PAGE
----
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VERMONT WATCHMAN & 8TATB JOORNAL, THURSDAY. DKCEMBKR I5, '910.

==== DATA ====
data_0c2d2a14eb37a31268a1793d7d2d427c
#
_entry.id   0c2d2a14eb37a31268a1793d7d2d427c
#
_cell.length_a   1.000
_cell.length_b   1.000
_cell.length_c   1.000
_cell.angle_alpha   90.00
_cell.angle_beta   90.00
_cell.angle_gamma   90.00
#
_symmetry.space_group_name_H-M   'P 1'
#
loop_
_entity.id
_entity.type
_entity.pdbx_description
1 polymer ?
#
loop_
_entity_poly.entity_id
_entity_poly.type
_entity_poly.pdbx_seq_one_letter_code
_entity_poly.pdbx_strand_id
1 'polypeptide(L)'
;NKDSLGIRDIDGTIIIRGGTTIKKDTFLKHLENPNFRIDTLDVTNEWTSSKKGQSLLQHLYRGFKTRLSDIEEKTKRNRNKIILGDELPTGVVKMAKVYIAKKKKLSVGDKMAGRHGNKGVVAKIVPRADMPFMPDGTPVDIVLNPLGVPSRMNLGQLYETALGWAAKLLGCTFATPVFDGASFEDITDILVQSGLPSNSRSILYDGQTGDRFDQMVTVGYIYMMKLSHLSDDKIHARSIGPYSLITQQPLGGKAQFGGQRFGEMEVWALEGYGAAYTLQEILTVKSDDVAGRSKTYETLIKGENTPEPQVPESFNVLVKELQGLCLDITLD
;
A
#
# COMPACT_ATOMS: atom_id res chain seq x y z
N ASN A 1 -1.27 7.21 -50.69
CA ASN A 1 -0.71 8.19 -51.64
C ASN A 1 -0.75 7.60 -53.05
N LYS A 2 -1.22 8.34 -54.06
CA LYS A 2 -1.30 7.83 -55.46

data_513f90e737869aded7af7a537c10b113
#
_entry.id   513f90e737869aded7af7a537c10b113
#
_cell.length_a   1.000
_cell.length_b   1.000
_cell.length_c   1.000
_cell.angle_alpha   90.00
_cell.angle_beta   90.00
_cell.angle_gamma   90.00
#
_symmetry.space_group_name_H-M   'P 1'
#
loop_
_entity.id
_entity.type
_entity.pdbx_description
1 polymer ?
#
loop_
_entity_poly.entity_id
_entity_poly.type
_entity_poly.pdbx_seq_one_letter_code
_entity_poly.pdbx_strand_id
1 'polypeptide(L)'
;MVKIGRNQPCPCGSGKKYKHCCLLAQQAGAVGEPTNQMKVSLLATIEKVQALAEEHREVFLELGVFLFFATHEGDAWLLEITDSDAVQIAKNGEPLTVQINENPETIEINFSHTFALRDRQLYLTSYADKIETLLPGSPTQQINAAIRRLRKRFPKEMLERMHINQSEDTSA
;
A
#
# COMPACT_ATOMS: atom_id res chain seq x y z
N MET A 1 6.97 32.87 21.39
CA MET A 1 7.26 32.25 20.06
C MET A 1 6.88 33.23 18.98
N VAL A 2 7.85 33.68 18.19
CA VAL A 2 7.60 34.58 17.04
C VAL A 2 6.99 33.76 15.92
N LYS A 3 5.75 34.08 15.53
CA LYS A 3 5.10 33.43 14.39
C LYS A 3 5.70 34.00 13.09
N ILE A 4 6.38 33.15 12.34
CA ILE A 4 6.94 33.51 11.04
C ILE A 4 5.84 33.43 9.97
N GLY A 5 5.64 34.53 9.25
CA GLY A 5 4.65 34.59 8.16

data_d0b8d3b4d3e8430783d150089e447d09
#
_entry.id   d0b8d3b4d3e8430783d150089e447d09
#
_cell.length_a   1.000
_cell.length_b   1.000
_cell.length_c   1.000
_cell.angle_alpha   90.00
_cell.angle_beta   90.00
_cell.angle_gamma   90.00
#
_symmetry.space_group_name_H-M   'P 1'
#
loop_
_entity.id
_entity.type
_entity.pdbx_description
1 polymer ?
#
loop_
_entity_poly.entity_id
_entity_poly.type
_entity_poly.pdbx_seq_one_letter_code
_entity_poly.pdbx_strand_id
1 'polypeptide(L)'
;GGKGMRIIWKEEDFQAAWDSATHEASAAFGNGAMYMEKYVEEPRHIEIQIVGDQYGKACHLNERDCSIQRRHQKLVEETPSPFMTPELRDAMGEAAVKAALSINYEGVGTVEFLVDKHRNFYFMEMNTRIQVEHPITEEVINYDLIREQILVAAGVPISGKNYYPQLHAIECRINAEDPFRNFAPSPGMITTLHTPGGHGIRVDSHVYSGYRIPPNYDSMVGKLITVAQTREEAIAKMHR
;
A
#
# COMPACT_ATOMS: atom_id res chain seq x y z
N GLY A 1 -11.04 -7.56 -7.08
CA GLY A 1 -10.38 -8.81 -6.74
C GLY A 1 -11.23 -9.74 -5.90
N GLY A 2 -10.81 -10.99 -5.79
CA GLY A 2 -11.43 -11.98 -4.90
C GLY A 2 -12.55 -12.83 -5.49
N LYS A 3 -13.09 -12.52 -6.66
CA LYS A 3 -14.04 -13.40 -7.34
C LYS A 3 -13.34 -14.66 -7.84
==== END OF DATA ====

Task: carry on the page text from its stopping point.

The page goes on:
temoni UStuicltntatt. THE ELECTIOX OF JUDGES. Tho proposal of amondmcnt to tho VcVmont Constitutlon, ilntroduced Tuesday by Senator Archibald, of Bennington county, providlng that. tho Supreme Court Judges Bhall bo clcct cd ovcry ton ycars lnBtcad of ovory two ycars xleservca caroful considora tlon and 1b a mcasure of no little jncrlt. Of courao tho Judges nlmost always nro rcclectcd ovory two ycars, as a matter of form, but tho tenuro of offlco would bo niore sccuro and would tend to glvo tho .ludges a greater senso of stablllty than tlio present method. Few Statcs elcct thclr Judges for such short tcrms as Vermont does. Most Statcs clcct thelr Judges by dl rect vote of tho peoplo lnstcad of lay Ing that duty upon tho Leglslature as vo do In Vermont. In his specch nt tho Torccntenary banciuet at Bur lington Presidcnt Taft sald: "You olcct your Judges by the Leglslature, I should thlnk a way that might bo improved and you elect them evcry one or two ycars. I forgct whlch, but whatever It Is, tho tcnurc of of ficc is practlcally for llfe, bccauso you bollevo that whon you havo got a good thlng you ought to keep It. "Tho Presldent was right. The method of electing our Judges mlght be InH" proved, and thls year would bo a good ' tlme to accompllsh tho change. 1 We lay too niany olectlon dutles upon the Leglslature, whlch is sup posed to be a law-mnklng body, not an exten8lve body. Even the constitu tlonal provislon providlng for tho olectlon of United Statcs Senators ls opposed by many Statcs and probably wlll be changed wlthln the next de cadc or two. There are serlous objectlons to tho clection of Judges by the Leglslature. A proposal of amcndment already made ls deslgned to put a stop to tho practlce, so prevalent of chooslng Judges from the membershlp of tho Leglslature whlch elects. lt wlll be remembered that two years ago thcro were persistent reports 0 the effcct that the electlon of a Judgo was com pllcated wlth the passage of the so called "ealary grab" blll. It ought not to be posslblo to allow such an lmportant matter to depend In any de gree upon the passage of legislatlve measures, or to glve occaslon for any susplclon of dcals or comblnatlons. If the Judges were elected dlrectly by the people thls paper, for one, be lieves that the system would be an improvement over tho present one and that a ten year term would be in Ueeplng wlth the dignity of the offlce, and the quality of the men whom we choose for hlgh judlcial posltions. THE IMMIGKATIOX COMMISSIOX. "A Brief Statement of the Conclus ions and Recommendations of the Immigration Commisslon" of whlch Senator Dillingham Is chairman, has recently been lssued, and it is an in teresting and an lmportant document. The pamphlet glves a brief history of the commisslon and its work, In cluding the investigations made in Europe and the United States. It is shown that from July 1, 1819 to June 30, 1910, 27,218,710 immigrants were admitted to the United States, and of thls number 91.5 per cent came from European countries. From 1819 to 1883 more than 93 per cent of the Eur opean immigratioTt onginatea jn Great Brltain. Germany, Scandinavia,advertised, 'but after remaining un - the Netherlands, Belglum, France and Switzerlnnd. Slnce 1883 70 per cent. of European immigration has come from the southern and eastern por tions of the continent. The older immigration was one of permanent scttlers. Of the newer im migration at least 40 per cent. returns to Europe and at least 30 per cent. remains there. More than 35 per cent. of the newer immigration is illiterato as compared wlth less than 3 per cent of the old class. It ls interestlng to note that tho commisslon declares that "emigration from Europe is -not now an absolute economic necessity and as a rule those who emigrate to the United States are impellcd by a deslro for better snent rather than by the necessity of esonping intolerable conditions. Thls fact should largely modify tho nntur al incentive to treat the Immigration movement from the standpolnt of sen timent and permlt Its conslderation prlmarlly ln an economlc problem." The commisslon was surprised to flnd fewer caaes of ovcrcrowding in tho cities, and less uncleanllness than was THE TAKING OF UFE may show his thoughtfulness for the futuio comforts of his famlly. Insuranco Is a domonatratlon of truo att'ectlon and the most sub stnntlal means whercby a man 'atlonal Llfe Insurance Co., Mont elier, Vt. (Mutual.) S. S. Bal d General Agont, 11-12 Law ce Pldg., Montpelier, Vt. Insuranco $159,187,877.00 AsBots 47,490,998.98 Surplus 5.829.8C8.8C S. S. HALLA1U), (Joncnil Agont Montpelier Vermont cxpccted. Not many of tho newer class of Immlgrnnts have engagcd In agrlculture, although ltallana havo beon succcssful ln truck farmlng. Ab Blmllatlon ls rctardcd Uy tho absenco of famlly llfo among muny lmmlgrants. It ls slgnlflcnnt that tho commisslon says that "tho most potcnt lnlluenco ln promotlng the nsslmllatlou of tho famlly ls tho chlldrcn who through contact through Amcrlcan llfo ln tho schools, almost Invnrlably act as tho unconscloua agcnts ln tho upltft of thclr parents." Not only do tho lm mlgrants change thelr hablts of llfo and ways of thlnklng but an lntercst lng anthropologlcal dlscovery Ismado ln tho fact that the chlldren of such lmmlgrants prcaont an cntlrcly dlffcr ent physlcal typc. Tho cotiunlsslon rccommcnds that "furthor general Icglalatlon concorn lng the admlsalon of nllcns should bo based prlmarlly upon economlc or buslncss conaidoratlon, touchlng tho prosporlty and economlc well bclng of our peoplc"; that nllcns convlct- cd of serlotis erlmcs wlthin a perlod of flve ycars should bo deportcd; that Jmmlgrant banks should bc strlctly regulatcd; that the amount of monoy rcqulred of tho lmmlgrnnt should bc matcrlnlly Increased; that the head tax should be matcrlally Increased and that lt should dlscrlminate ln fa vor of tho man wlth a famlly. The report Indlcatcs a vast amount j I p U 1 l , ; '"" b L Senator Dillingham and to Wnltcr W. Husband. Morton E. Orane and C. S. AtkliiBon, the efflcient secretnries. The weights and measures bill is a matter of such vltal Importance to the State, involvlng, as It does, tho saving of tens of thousands of dol lars annually, that no niattor of jealousy between the Houee and Senate over the cholce of Com mlsaloner should bo allowed to im perll the blll. The House alone cannot elcct, but miist do so if at all, wlth the Senate ln joint assembly. The offlce requires expert and tech nical knowledge and thls paper be lievcs that a better ehoice is likely to be made by the Governor, under the clrcumstances, than wlll be made if 276 leglslators, knowlng little of the merits of the candldates elect the comralssioner, after the 6cramble that is aure to ensue. If the Governor is quaiifled to appolnt a State High way Commissloner, he ls also quaii fled to niake thls appolntment. Montpelier wlll take a llvely inter est In the railroad project deslgned to open the asbestos region, because it promises to develop an lmportant Vermont industry and because it prom ises to form part of a new llne from Newport to Rutland by way of thls clty. Such a rond would be of great advantago to thls clty. Evidently Ex-President Roosevelt changed his mind in regard to speak ing of the electlon results in his New Haven speech. rOSTAL KEGULATIONS I'oslmasiPr Brown Hccclves Notlcc of SeTcrnl Clmngcs. Postmaster .1. G. Brown has been notifled of several interestlng chan-,Schoo, 8ltlon do not seem 0 r,S,.n.tnf ' r,e8ulatl01ls amoS;reallze as a very serlous and vltal which is the foliowing: When the writer of a letter on whlch postage Is prepaiJ shall en dorse 011 tho outside thereof his name ,1 ,i,i,0.. w ei,n i..tlons prevail throughout the grades called for ln the offlce to whlch It Is directed the tlme the writer may dlr-; ect or postmaster general prescribes 0i,nii 1,,, roirn,i n, writo. ,,iti,J out additlonal charge for postage and If not dolivered treated as a dead ltt ter. In vlew of tho differencns aiisinc through complinnce wlth the requests ior enaorsement ot tnelr patrons in 0n more classical ground than is us testlmonlals or guarantces a to hon- 'ually the lot of graded school chil esty, rellabillty, postmasiprs are ln-'dren. formed that in thelr olfloial capaclty I There is now in progress of planning they should not write or slgn atatc- 'nu oratorical debate between Mont ments of thls character. ipelier Seminary and Montpelier High The department supplv of 13 cent l school. A number of High School stamps has beon exhausted the man-lstudents are taking commorclal cours ufacture havlng been discontinucd 'e8 at the Seminary and Dr. Bishop of Novembor 9, 1909, but those stlll in the iattcr institution reports that tho postoffice (Jr on snle Will be val- thnlr wnrk ls onmmnndaliln. Smifirln- id until the issue is used. with ants. DEXXV. aionlpollcr IV. C. T. V. Has an Kn ' jojnble Scsslon. The Woman's Christian Tempor ance Union met with Mrs. E. Meade Donny yesterday aftornoon for an onjoyablo aesslon. Quotations woro Bnen anu nygione uiscussea. A se- lectlon from the natlonal superinten dent nnd from tho State superintend- ent of thla department wns glven. Mlss Flsk read of the Baltimore meeting nnd Mrs. G. W. Guornsey read concerning a visit to Washington at whlch tlmo a wreath was placed on tho tomb of Franccs Willard. It wna voted to poatpone tho food sale planned at tho laat meeting and each membor will contributc 50 centa or a dollar Instead. The next meeting wlll bo held wlth Mrs. O. II." IMchardson, tho second Thursday ln Jnnuary. At the Arniorj . ! Managtr Farrar has secured as an added attractlon for tonlght a sor- iea of slldcs llluatrating tho Jollet 'nrlson In all its myatorlea. In tho courso of thla exccllont entortalnment whlch taken the audlenco stop by Istep from tho maaslvo Iron-bnrred jwtes to tho solemn but frequontly vlslted gravoyard, two thqusaiid prlaoncrs, ninlo and femalo, nro shown 'at thelr dlfforont work, All tho cells In tho dlfforont dopnrtmonta of UiIb human stockndo aro shown, lnclud itig tho world's fnmoua solltary con flnonient ntnll, which, although Beom- Ingly cruol, Is necesBnry to forco a few unrulyi lnmntea to oboy tho prls on's rlgld routlno. Thls sot of plctures la accompau lcd by nn oxpcrlonced lecturor, who tnlka very lntorestlngly on each plc turo. Thls la tho prlaon ln whlch Mra. Casslo Chadwlck was oonflned nnd In whlch sho dled. Sovernl vlews of her wlll be abown. I IS NOT TRUE, AND THE ARGUS KNOWS IT (From tho Evenlng Argus) Tho Evenlng Argus wlth doublo tho clrculatlon of nny Montpelier paper ls unapproached as an advor tlslng medlum In Montpelier. New nnmes aro being addcd to tho llat of subHcrlbcrs dally, wlthout sollcota tion. Tho above ltcm nppcarcd ln tho Evenlng Argus of last nlght. Tho Journal mnnngcmcut doubts tho stntement. The Argus mechnnlcal equlpinent Is not cqunl to tho tnsk of lrlntlng and dlatrlbutlng twlco tho number of papers the Journal does, and no ono knows lt bettcr than Mr. George Atklns hlnisolf. Tho Journal lnvltcB tho niorchnni's commlttco of the Montpelier Board of Trade to see what we aro sendlug out each day. They aro Invlted to como lnto the Journal offlco .uul spend tho nlght, and see how numy wo rtin, whcrc they go, and ln covy way to Judgo for themselves as to the truth of tho Journals' atatemtnt. To mnko Its statement good thu Argus has got to show cvcr 7,000 cacli day. They cannot print thal Jiumber of papers dally, and It Uuows ItEDMOND IX MIXOItlTY. Mujorltr of l'ubllc Scnlco Commis slon Heeldos in Fnvor of BuNseUe Wlth its chairman dissentlng tho Vermont Public Service Commisslon has grantcd the petition of Theodulc Bassctto of Hyde Park to enter an appenl In Supreme Court on tho commisslon's order in tho case of Sclectmen of Hyde Park vs. St. Johnsbury & Lake Champlain Rail road, Mr. Bessetts being ono of the adjolning land owners. Supreme court in October dlsmlB3 ed tho appeal on tho ground that the motion for it was not fllcd wlth tl.e commisslon but wlth the clerk of the Supreme court of Lamoille county. HIGH SCHOOL NOTES. The High School and graded schools close Friday for a two wceks' holiday. reopenlng on Tuesday, Jan- uary 3rd. Mlss Mary Doheny of the grades, who has been at her home in North field owing to the illness of her moth er, wlll not return until after the Chrlstmas recess. Rhetorlcals wlll be conducted by the Hlgh School students Friday aft- ernoon. W. D. Bartlett has been ill the past weok and has just resumed his work so that the drum corps Is slightly out of practice. Rehearsais wlll not be held again until after the recess. The Batavia system is being tried in modiflcatlon in the second grades of the primary bullding, thls system Pfrovidlng for two teachers in tho same room at the same tlme, one tenchlng, the other dolng Individual work wlth the puplls. There are 50 puplls under one teach er in the eighth grade, a slgn of over crowded conditions whlch the taxpay ers who voted against the new High problem. The average efficlent 'plan is 35 puplls to a teacher at the most. i Practlcally the same crowded condl- and 8hS?: The t0,nl f f"?11' ' '""' l" " e(,A,a,ld ere were 351 visi ors JIllslc Dlrector C. G. Egg is rehears lnB thc chlldrcn in Christmas carols which they aro learnlng accurately and wlth great eagorness. Thls is the flrst year these carola have been in troduced and give the youngsters n thorough training and famlliarity up tendend of Schools F. J. BrownBcombe reported to tho School Board that "Dr. Bishop reports favorably on our High School students who nttend tho Seminary and I am. happy to call your attcntiou to the kindly feeling now oxlsting between tho two schools as evlnced at the union banquot, Be lleving that acholaralilp should havo more recognltion in inter-school con tests and Intellect as well as brawn should havo n chance for dlstinction, I brought up the proposltlon of an oratorical contest between the two schools. Dr. Bishop favors the plan." Tho School Board favored such a plan and authorized the golng nhead with tho scheme. lt is planned not only to have the usual debate but cs- snys, recltatlons, etc, and give the girls cqual opportunlty with tho boys of tho two schools to competo In scholnstic coutcsts. Vcrc Dlsclinrged from Conrt. Mrs. Emollno McNulty", known also as Mrs. Ewlng, and Arthur Lockllu, who wore glven a henring recently In Burlington clty court on a charge of ndultery wcro discharged by Judgo E. C. Mower on motion of Attorney M. S. Vllns who rcquested that tho caBe bo uol prossed because of lack of ovldonce. It wna allegcd that Mm MoNulty and Iockllu wcro llv- Ing together and that Mrs. MOiNuuy nnil nevor secured a dlvorce from her huabaud, Wllliam Ewlng, of Montpollor, who sald that ho wns Mrs, McNulty's husband nnd tnat no liad not llvcd with tho wo- man for 11 ycars, but that sho had novor secured a dlvorce. fi HpsiiH of Cold AVcnllier. Tho cold wcather of the past weok comblned wlth tho llght coverlng of snow on tho ground has cnuscd a good dcal of troublo wlth wator nnd sowor plpea freezing. Tho water de partmont has had aovernl brenltB to ropalr nnd tho plumber8 havo been happy bocauso busy. NEWS NOTES ABOUT TOWN The Stato and Baldwin strcet whlst club mcets tomorrow aftornoon wlth Mrs. C. A. Best. The Pythlan Slatera hnd a well attendcd bcun supper nt thelr hall on Maln strcet lnst nlght. Tho rccltal glvcn by Prof. Hntha way's youngor puplla last nlght was very successful and hlghly onjoyed. C. F. Buswcll has tho Woman's Club ChrlBtmas seal which is selllng for dletrlct nurso work nnd othcr hcalth work. The funeral of Willls C. Hawloy wlll bo thls aftornoon at 1 o'clock from his home on tho Worcester Branch road. The funeral of Francia Laboushlre wlll bo at 0 o'clock thls morning. from St. Augustino's church wlth burlal ln the Cathollc cometory. A niarrlnge liccnae was lBsued yes terday from tho offlce of tho clty clerk to Harry Edward McKcefe of thls clty and Miss Ruth S. Furnnu of Northfield. Mrs. '.Wllliam Mlllcr, who suffercd n allght ehock somo tlmo ago, ls much improved. She Is stlll at the homo of her mother, Mrs. Greenwood of Court strcet. In a fast gamo of basket ball the Capitols dcfeated tho Barre Presb;'- terian Athletic Assoclntion last nlght by a scoro of 57 to 11 nt the Y. M. C. A. gymnaslum. Trinlty Homo Mlsslonary Socloty wlll meet Friday aftornoon at 2:30 wlth Mra R. (M. Harvey of College strcet and IMIsa Schwartz wlll be present to address the members. A number of the Bnptlsts 01' thc clty assembled at the homo of C. C. Holmes last nlght for a soclal. Gamca were played and refreahmenta sorv ed, making a very enjoyable evtn ing. Drop a coln out of your Christmas money lnto the red kettle that the Salvation Army have put on tho streets. Thls money will do some poor mortal good at thls glad tlme of the year. Edward Olney, who Injured his el bow by falllng down stalrs at the Methodlst church Sunday, is reetlng comfortable at Mlller's Inn, and he wlll probably go to his home in Nashua, N. H., today. The Firemon's club has takcn up the matter of the anuual ball and the committee appointed Tuesday even lng will makc arrangemenis ns soon as convenient. The affalr ls generally conducted in February. Mlss Bertha Terrlll of the Unlver- slty of Vermont faculty wlll be hero today to consult wlth the Montpelier Woman's Club. Misa Terrlll teaches domestic science at Burlington and is an authorlty on the subject. The themometer took a declded rise yesterday with indications of snow or rain. Whatever anow re mnlncd on roofs slld otf and the ice 011 the rlvcr began to soften. Unless there Is another change colder. a green Christmas is In prospect. The little son of Mr. and Mrs. P, .1. Jerome of Barre street was sev- erely burned about the face a few days ago by falling against a stove pipe. A physician was summoned and made the little fellow comfortable and it is hoped no serious results will follow. The Salvation Army has placed a Christmas kettle at the head of State street, in charge of one of thc sol- diera. The contributions are to bo used to provide Christmas dinners for those who would otherwise be wlthout. Last winter a substantlnl sum was raiscd in thia way. At the meeting of the Firemcn's club Tuesday nlght the foliowing of flcers were elected in addltion to the llst published yesterday. Audltors, E. A. Powers. V. B. Persons nnd D. R. Camphell; literary committee, E. B. Gllbert, H. G. Strannalian and N. P. D'Arthenay; ball committee, E. J. Blanchard, F. S. Pratt, E. A. Powers, E. B. Gllbert, N. A. Alexander, N. P. D'Arthenay, B. S. Snow, D. R. Campbell and C. B. McAlllster. LEBLANC CIRL NOT GUILTY (Continued from page 1.) would warrant the Indlctment of Mrs. Lllllo M. Glover, tho wldow of Clarence Glover, who had been ac- cuBed by counsel for tho lefense of being the real culprit in the case. Judgo Bond.declined to grant the request. Last spring Mrs. Glover was acqultted of a chargo of being an ac cessory after the fact. Mre. Glover was not In court when tho verdict was returned. When ln- formed at her home of tho rcBult, ahe recolved the news coolly. "Doea lt surprplae you?" sho was asked. "Well no," she replied, "I can't say that lt does. Thls has been a very funny trial right through. Hnt tlo was accused of tho crlme, but in reality I wns tried for it." Y. M. C. A. .NOTES. The Blblo clasB meets Thursday nlght nt 7 o'clock for study. Boya' open nlght next Snturday Is to bo an interestlng ovont. Stato Secretnry n. W. Clark and Dr. F. E. Clark of Burlington wlll bo present to apeak. R. E. Wllklnson will glvo a stereoptlcon travol talk, golng across tho continent to Callfornla. All boys aro urged to bo prcsont. C, E. Tryon, ono of tho directors of tho Assoclation at Burlington cnlled on Secretary Buck yeetorday. Dartmouth defeated Amherst 12 to 0 ln tho Junlon lenguo schcdulo yesterday. Tho Blblo class mecta tonlght for study. All boys aro Invlted at at tond. Tho second scsslon of the evenlng class ln Engllsh was conducted lnst nlght wjth a good attondance. Tho clnss is progresslng well, but thoro la still rom for moro students nnd nnyono who knowo a porson who mlght nttend Is requeated to inform tho secretary. Tho board of directors nionthly meeting last nlght trnnsacted routlno NO PROTECTION FROM A FOREIGN INYASION (Contlnucd from pogo 1.) country and nbroad. In fact, tho rcal signiflcanco of the document la that it mnkcs offlclal admisston that con ditions are already well known among army and navy offlcors ln thls coun try nnd abroad. General Wood, ln his teatimony bo foro tho Houao mllitary commlttco today furnlshed somo of tho most In terestlng informatlon ovor glvcn bo foro that body. Ho dlacussed tho Wholo SUblect of nntlonnl ilifnnnPH. told whcro tho weak polnts lay and) lald partlcular cmphasla on tho poa slblllty of attack from the orlent. Ho dld not glve vont to any alarmlst vlews ns to danger of any Immcdlatc lnvaslon, but talked conlldcntlally of the need that Congrcaa tako imme- dlato octlon to gunrd agalnat nny posslblo troublo from Japan or Chl- un. Representatlvo McLachlan of Cnll- fornla, tho author of tho rcsolutlon whlch brought about tho offlclal cx posltlon of the weakncss of tho mlli tary dcfcnscs sald today: "A forelgn country could land 200,- 000 troops on the Paclflc coast ln 30 days. and thc only Intimation of troublo would bo thcir blowing up of the mountaln passes, thua preven- ting and communlcation wlth the East. In tho threo States west of tho Rocky Mountalns Callfornla, Oregon and Washington wo havo 3,000 re gular troops and 5,000 of Stato mili- tla men. The best mllitary authori ties say that it would take years to dislodgc forelgn troops If they ever secured a foothold under theso con ditions, nnd that It would cost the United States a blllion dollars." TEDDY PRAISES CARNEGIE (Contlnuod from pago 1) reaults whlch Mr. Carneglo deslres to achieve. Ho la entltled to tho hearty praise of all good citlzens hero," sald Colonel Rooaovelt, "and of all patriots in all countries." "But remember," he sald, warn lngly, "that the ultimate worth de pends on the good practlcal sense, the judgraent an dablllty of the men who, admtnisterlng tho fund, suc ceed in translatlng the theory lnto action." Thls tranalation of the moral the ories of governraent lnto practlce or wlth the termed "applled morallty" he sought to llluetrate by the Pana ma canal, under tho dlrectlnn of Colonel Goethals; conservatlon as exempllfled by the labor of Garfleld and Pinchot; and the peace move ment as furthered by John Hay and Elihu Root. He declared hlraself In favor of the fortiflcation of the canal and of a larger navy as the best guarantees of peace, referring -to "the foollsh and sHortsighted people, who ob jected to the fortirying of the Pana ma canal and to the bullding up of the United States navy." POSITIOXS UXCnAXGED Govcrnment FIHs 331 and Opposltlon 251 Seats In Commons. London, Dec. 14. The results ln tho general elections anounoed to nlght leave tho posltlon of the rlval parties unchanged. Thls is as fol lows: Govcrnment coalition; IJ)itrals 223; Natlonalists Cl; Independent j Natlonalists nine; Laborltes 38. To tal 331. Opposltlon: Unlonists 251. Coalition majorlty 80. A further slgn of tho growing dls content nniong tho Unlonists over Mr. Balfour's nianagement of the uampalgn, whlch started in an editor lal in the Morning Post, was notice able in a speech made by Austin Chamborlain nt Buxton tonlght. He sald that it was 110 part of tho orig innl plan that tarlff reform should be Bubmltted to a referendum. Acccpts Ilciinhigton Cnll. North Bennington Tho Rev. W. I. Coburn of Grand Rapids, Mlch., has accepted a call from the Baptist church and wlll como hero in Jan uary. "You can find it at McCuen's" r . imunas v n Brown Opossum Muffs, just a dozen of them a Christmas Special at$2.49 ea. Bridge Whist Sets. Playing Cards in Fancy Cases. Belt Pins, Jewelry, Loveliers, all in great abundance. PocltetBooks and Purses for all at 25c, 50c, 75c to $2.50. Handkerchiefs. Nothing liko our display ever seen in this vicinity from 5c 15c each. Childrens Box Initial Handkerchiefs, 3 in box at 15c box: Black and Colored Silk Petticoats, all handsomely boxed in Black and Colors at $3.98 to $5.00. Five Dozen Tailored Waists all neatly boxed, a $1.50 Waist, Special at 98cea. P. S. Childrens 25c Mittons 12 l-2c. N. B. Childrens Bags 25c, 50c and $1.00 each. TfT'S time you were thinking of doing your Christmas buying; if you've a man to buy for, we know what a problem confronts you. The safest thing is to come to a man's store, where you find the things men have to buy for themselves You'll find a HART SCHAFFNER & MARX suit or overcoat as good a gif t as you can oifer. But you'll find here also plenty of other things suitable; neckwear, hosiery, gloves, waistcoats, sweaters, house coats, etc. Suits $ 1 8 to $30 Overcoats $ 1 8 to $30 W. E. ADAMS & SON 60 State Street Thls atoro is tho home of Hart Scliaffner & Marx clothes. STERLING SILVER GIFTS FOR MEN FOR WOMEN Mnnlcnro Sets Solid Silver Deposit Ware It's an artistic combination of Cut Glass and Sterling Silver; Silver flllgree work, deposlted upon glass. A large varlety of art objects. PHILLIPS & LUCAS "The Quality Jewelers" State Street, Montpelier BAKING FOR THE HOME We relieve the strain of housekeeping with an ever-ready supply of delicious home flavored Bread, Rolls, Pies, Cake, Doughnuts and Pastry . Fresh Homemade Candies CAPITAL CITY BAKERY 6 CONFECTIONERY CO. 34 Maln Street FARRAR &VINTON BY STATE GBAKGE. Leglslntnrc's Action on Agrlcultnral School Is Commended. (Special to The Journal.) Burlington, Dec. 14. The State Grange this afternoon passed resolu tions endorsing the act of the Legls lature ln establlshlng an agricultural school and renewed its stand favorlng a referendum on the Hquor law. It unites wlth tho Natlonal Grange in favorlng an oleomargarlne law, a parcels post law, direct electlon of United States senators and opposl tlon to ship subsldles. The sixth degreo was worked on 100 candldates tonlght and tho sesslons will close tomorrow. (SET AFTEIt STONE. Xornml School Supporters Crlticlse Superlntendont nt Henring. State Suporlnttndent of Educatlon Mason S. Stone was plentifully ham mered by the normal school reprea entatlves at the hearing in Reprea entatlves hall last evenlng on the bill providlng for tho establishment of a centrnl normal school. Those interested have felt for somo tlmo that Mr. Stono was opposed to THE flcCUEN STORE SANTA CLAUS HEADQUARTERS lOJDozen More Neckwear opened this morning Bows, Tabs. Etc, Handsome; all the newest effects and color combinations at 25c each. Leatber Bags. My but they are selling way beyond our expectations, still a good line to select from at 98c, $1.50, $2 up to $15 each. Ladies' Men's and Children's Umbrellas an unusuaT showing. Just a Few "Vaco Bottles" Left, they will all be sold beforc Saturday 98c each. Colnnial Spool Holders. Six dozen arrived yester day. Sold four dozen of them in the afternoon. Hurry you want one 17c each. SHvcr Mounted MIIKary Itrushes Solld Sllvcr Mounted Clothes Hrushes SHver Mounted Flasks. SUck 1'Ins und Watch Fobsi Hroochcs nnd Hnt Flns Sllvcr Tollet Scts Sllvcr Cnrd Cnscs wlth chain attached Tclcphone 264-1 thelr schools and they took advantage of thelr opportunlty to scarlfy hlm, though whether or not they dld them selves any good by that courae is somethlng that remains to " be secn. The principal speakers were- C. H. Stearns of Johnson, who has been active and vigilant in guardlng tho lnterests of the schools; E. D. Col lins, former principal of the school at Johnson; C. H. Morrill, principal of the Randolph school which is to bo turned into an agricultural school; Principal Allen of the Johnson school and Phllip R. Levenworth of the school at Castleton. a Completcs Hiindsomc Monumcnt The Johnson Granlte Company re cently flnished and erected a hand somely deslgned monumcnt at Mid dlesex Centcr for Martin L. Chand Itr. The monument, whlch weighs four tons, stands nearly seven feet hlgh, nnd is an oxcellent specimen of granlte in polishcd and carved work. $25 Reward! I will pay the above reward for tho arrest and convictlon of the person or persons who have robbed hen coops in East Montpelier recently. D15-tf C. F. BENTLEY. "You can find it at McCuen's" buelneBS.